The health of test cricket is something that’s often discussed by cricket fans but last week’s opening test between England and India was a sensational one and we could be in for another engrossing test here.
The first clash between the two sides came down to a thrilling 90 minutes on Saturday when Ben Stokes proved to be the difference maker with the wicket of Virat Kohli after India had crept ever closer to a tantalising target of 191, although it was a brilliant test with ebbs and flows from start to finish.
India were kept in the game by Virat Kohli’s 200 runs across two innings, a masterful display, although he was dropped twice on 21 and 51 by Dawid Malan – and a man of the match performance by young Sam Curran not only taking four wickets in India’s first innings but then rescuing England from 87-7 in their second innings as they scored 180.
Despite a long hot summer, the ball had the edge over the bat with England 287 the highest total of the match as ground staff worked overtime to keep moisture in the pitch, and they were aided by a cool front in the Midlands over the preceding weekend.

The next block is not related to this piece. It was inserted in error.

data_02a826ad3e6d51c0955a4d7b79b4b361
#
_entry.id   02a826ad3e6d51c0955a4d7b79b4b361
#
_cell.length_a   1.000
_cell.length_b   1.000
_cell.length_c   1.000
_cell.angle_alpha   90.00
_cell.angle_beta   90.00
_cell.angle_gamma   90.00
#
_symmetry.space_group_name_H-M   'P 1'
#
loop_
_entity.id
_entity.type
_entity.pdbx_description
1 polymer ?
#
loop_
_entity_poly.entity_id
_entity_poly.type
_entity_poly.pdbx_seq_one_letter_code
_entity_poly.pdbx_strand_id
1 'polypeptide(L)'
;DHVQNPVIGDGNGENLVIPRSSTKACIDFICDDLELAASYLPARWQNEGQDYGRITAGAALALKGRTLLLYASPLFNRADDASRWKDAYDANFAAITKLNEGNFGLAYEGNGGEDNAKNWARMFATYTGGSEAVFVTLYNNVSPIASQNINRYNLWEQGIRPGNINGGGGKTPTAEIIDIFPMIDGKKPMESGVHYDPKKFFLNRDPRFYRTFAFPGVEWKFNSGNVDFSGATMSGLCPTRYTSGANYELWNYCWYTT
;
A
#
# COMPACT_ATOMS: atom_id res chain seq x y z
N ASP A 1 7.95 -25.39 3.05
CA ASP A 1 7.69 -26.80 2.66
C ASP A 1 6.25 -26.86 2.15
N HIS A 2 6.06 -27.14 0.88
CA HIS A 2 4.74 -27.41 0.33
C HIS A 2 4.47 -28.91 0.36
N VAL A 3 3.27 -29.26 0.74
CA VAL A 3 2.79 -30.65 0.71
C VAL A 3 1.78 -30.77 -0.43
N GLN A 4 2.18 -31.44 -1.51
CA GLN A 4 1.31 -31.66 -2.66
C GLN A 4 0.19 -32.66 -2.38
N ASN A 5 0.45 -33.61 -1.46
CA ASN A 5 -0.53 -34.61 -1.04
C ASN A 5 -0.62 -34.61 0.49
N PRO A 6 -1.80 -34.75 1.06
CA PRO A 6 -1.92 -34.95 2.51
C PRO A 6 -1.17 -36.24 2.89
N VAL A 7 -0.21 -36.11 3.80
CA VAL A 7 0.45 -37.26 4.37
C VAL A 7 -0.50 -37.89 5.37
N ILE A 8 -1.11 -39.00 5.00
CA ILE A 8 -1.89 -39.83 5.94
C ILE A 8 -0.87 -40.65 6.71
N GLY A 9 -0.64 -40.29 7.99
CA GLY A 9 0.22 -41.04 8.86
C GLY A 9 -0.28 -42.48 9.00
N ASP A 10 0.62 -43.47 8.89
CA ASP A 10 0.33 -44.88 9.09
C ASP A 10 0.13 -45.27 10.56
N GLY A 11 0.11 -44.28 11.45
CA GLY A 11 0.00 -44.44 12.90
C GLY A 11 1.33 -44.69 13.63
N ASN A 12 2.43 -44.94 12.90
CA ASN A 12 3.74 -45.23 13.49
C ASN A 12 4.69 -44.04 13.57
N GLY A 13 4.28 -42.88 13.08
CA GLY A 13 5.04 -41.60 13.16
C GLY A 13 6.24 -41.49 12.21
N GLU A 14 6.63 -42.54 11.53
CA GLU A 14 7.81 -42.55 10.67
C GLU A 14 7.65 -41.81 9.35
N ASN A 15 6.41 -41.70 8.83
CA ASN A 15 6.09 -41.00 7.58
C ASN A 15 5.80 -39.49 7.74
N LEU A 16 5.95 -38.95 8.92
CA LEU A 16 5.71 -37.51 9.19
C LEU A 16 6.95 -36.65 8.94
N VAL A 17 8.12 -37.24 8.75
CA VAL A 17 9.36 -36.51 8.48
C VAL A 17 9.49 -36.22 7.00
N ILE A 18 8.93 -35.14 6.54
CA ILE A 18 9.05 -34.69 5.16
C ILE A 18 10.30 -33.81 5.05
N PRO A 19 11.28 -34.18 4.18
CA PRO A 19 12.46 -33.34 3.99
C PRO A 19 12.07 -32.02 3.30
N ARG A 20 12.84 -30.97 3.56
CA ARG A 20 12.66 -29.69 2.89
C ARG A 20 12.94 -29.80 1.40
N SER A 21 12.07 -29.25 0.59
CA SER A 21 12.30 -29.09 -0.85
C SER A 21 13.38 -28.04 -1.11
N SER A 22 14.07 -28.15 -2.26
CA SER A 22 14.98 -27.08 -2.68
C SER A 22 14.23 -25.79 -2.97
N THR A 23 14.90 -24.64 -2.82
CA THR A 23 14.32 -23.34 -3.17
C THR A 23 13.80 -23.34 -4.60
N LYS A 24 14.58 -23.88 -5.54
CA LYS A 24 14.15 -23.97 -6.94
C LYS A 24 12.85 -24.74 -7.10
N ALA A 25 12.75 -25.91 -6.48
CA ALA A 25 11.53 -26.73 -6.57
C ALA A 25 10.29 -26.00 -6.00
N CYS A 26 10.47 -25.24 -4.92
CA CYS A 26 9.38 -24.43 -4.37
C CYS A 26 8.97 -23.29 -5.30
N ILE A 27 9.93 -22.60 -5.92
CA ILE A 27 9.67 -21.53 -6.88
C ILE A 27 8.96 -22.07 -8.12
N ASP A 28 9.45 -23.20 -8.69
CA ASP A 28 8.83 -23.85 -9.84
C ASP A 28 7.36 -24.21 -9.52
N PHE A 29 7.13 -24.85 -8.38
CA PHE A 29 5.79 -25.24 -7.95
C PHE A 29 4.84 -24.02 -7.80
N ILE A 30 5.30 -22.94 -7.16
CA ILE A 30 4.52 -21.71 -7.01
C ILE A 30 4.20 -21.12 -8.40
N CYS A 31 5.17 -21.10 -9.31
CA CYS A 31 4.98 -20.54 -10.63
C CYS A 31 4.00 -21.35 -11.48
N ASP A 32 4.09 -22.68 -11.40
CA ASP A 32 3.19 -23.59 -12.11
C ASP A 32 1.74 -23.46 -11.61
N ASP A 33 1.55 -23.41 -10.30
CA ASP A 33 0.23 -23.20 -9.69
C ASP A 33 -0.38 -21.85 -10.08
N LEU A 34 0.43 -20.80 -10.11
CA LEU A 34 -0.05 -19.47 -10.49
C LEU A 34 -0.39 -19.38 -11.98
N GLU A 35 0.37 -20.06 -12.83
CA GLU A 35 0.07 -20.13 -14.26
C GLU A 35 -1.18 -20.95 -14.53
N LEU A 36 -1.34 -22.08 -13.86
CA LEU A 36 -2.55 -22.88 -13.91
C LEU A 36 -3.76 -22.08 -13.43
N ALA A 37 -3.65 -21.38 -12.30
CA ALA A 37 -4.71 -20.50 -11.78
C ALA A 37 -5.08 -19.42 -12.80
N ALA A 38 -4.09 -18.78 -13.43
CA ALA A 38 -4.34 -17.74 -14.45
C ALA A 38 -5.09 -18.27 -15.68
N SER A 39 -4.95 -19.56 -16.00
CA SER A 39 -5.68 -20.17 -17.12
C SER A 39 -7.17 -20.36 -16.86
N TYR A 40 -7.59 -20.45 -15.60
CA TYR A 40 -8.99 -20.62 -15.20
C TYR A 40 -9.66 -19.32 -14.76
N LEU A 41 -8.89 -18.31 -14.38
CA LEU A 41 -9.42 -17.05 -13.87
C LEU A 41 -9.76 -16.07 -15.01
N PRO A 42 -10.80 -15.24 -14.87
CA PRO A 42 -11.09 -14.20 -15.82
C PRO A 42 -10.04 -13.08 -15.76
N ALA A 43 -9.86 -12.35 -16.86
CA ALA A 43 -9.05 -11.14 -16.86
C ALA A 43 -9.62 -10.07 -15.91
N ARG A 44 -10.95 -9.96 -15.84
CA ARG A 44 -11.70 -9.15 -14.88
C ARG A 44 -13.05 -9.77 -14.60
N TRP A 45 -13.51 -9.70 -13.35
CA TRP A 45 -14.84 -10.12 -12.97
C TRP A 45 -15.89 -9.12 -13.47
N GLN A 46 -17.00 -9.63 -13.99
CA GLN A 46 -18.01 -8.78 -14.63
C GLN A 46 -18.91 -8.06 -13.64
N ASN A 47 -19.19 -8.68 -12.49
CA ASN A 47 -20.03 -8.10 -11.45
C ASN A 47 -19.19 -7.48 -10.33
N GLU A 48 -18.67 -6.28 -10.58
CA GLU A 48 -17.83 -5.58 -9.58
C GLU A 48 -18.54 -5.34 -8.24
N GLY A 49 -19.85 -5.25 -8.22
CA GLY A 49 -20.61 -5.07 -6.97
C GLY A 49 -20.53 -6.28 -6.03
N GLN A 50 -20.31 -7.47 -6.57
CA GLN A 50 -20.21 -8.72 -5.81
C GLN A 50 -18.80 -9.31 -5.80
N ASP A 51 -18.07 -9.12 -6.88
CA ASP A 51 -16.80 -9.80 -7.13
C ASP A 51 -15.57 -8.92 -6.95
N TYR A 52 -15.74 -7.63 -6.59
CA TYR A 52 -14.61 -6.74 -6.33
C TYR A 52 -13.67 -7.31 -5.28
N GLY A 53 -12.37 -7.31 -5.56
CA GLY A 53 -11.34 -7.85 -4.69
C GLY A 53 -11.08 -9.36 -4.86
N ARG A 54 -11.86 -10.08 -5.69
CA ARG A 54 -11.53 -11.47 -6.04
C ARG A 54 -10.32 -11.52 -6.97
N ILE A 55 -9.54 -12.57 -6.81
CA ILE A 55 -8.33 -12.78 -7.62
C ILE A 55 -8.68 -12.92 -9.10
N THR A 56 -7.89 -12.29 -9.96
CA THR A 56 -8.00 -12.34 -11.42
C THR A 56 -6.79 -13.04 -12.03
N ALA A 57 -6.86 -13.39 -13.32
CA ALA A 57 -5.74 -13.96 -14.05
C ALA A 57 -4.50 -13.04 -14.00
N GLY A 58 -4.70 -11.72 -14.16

Normally, Lord’s would just tip the balance in favour of bat over ball, as a venue which has traditionally seen more runs on the board than Edgbaston, and India would fancy their chances of levelling the series – not that they shouldn’t given that they managed to go toe to toe with England last week.
However, they would have been greatly advantaged if the test had started early this week, with London in the grip of another heatwave. However, by Thursday temperatures will have dropped to the low 20’s and currently, the weather is set to be cloudy with average temperatures of no more than 23 degrees on the first four days before we get rain on the fifth.
India must not be discounted, given the wonders that Ravichandran Ashwin worked with his seven wickets, along with the sensational spell that Ishant Sharma managed to put together through the second innings. There is also the considerable bonus of Ben Stokes being absent for this test.
However, in such conditions, they are completely dependent upon Virat Kohli. Kohli had to survive two drops before this 149 in the first innings and once he was trapped by Stokes on 51 in the second the game was always in England’s favour. India’s 10 other batsmen scored 214 between them and in India’s last 17 tests, when they have played Australia, England, South Africa and New Zealand, Kohli has averaged 54.48; all the others in the top-seven collectively average 28.13.
That puts India at a serious disadvantage and the likely cloud cover will bring James Anderson and Stuart Broad into proceedings much earlier. The late swing of Sam Curran should be more pronounced in the conditions and whilst India can fight fire with fire, the hosts are best equipped to make it 2-0.
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